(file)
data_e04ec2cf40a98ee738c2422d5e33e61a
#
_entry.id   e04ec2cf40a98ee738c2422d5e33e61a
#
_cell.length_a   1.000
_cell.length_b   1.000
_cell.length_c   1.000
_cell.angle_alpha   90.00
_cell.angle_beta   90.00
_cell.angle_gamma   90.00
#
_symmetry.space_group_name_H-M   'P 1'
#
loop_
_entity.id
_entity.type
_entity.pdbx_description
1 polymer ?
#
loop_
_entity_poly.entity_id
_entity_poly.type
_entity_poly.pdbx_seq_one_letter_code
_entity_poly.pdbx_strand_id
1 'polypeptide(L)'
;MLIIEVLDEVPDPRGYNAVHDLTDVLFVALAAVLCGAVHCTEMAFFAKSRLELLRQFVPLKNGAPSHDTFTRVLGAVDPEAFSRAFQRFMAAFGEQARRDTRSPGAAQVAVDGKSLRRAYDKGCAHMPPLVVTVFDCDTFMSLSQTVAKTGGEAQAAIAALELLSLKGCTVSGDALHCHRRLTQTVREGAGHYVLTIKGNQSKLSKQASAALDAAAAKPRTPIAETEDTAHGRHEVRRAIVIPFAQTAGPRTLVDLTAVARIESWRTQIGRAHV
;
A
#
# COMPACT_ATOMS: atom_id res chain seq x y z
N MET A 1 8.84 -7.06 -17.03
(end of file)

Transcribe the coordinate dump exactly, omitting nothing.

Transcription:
data_e04ec2cf40a98ee738c2422d5e33e61a
#
_entry.id   e04ec2cf40a98ee738c2422d5e33e61a
#
_cell.length_a   1.000
_cell.length_b   1.000
_cell.length_c   1.000
_cell.angle_alpha   90.00
_cell.angle_beta   90.00
_cell.angle_gamma   90.00
#
_symmetry.space_group_name_H-M   'P 1'
#
loop_
_entity.id
_entity.type
_entity.pdbx_description
1 polymer ?
#
loop_
_entity_poly.entity_id
_entity_poly.type
_entity_poly.pdbx_seq_one_letter_code
_entity_poly.pdbx_strand_id
1 'polypeptide(L)'
;MLIIEVLDEVPDPRGYNAVHDLTDVLFVALAAVLCGAVHCTEMAFFAKSRLELLRQFVPLKNGAPSHDTFTRVLGAVDPEAFSRAFQRFMAAFGEQARRDTRSPGAAQVAVDGKSLRRAYDKGCAHMPPLVVTVFDCDTFMSLSQTVAKTGGEAQAAIAALELLSLKGCTVSGDALHCHRRLTQTVREGAGHYVLTIKGNQSKLSKQASAALDAAAAKPRTPIAETEDTAHGRHEVRRAIVIPFAQTAGPRTLVDLTAVARIESWRTQIGRAHV
;
A
#
# COMPACT_ATOMS: atom_id res chain seq x y z
N MET A 1 8.84 -7.06 -17.03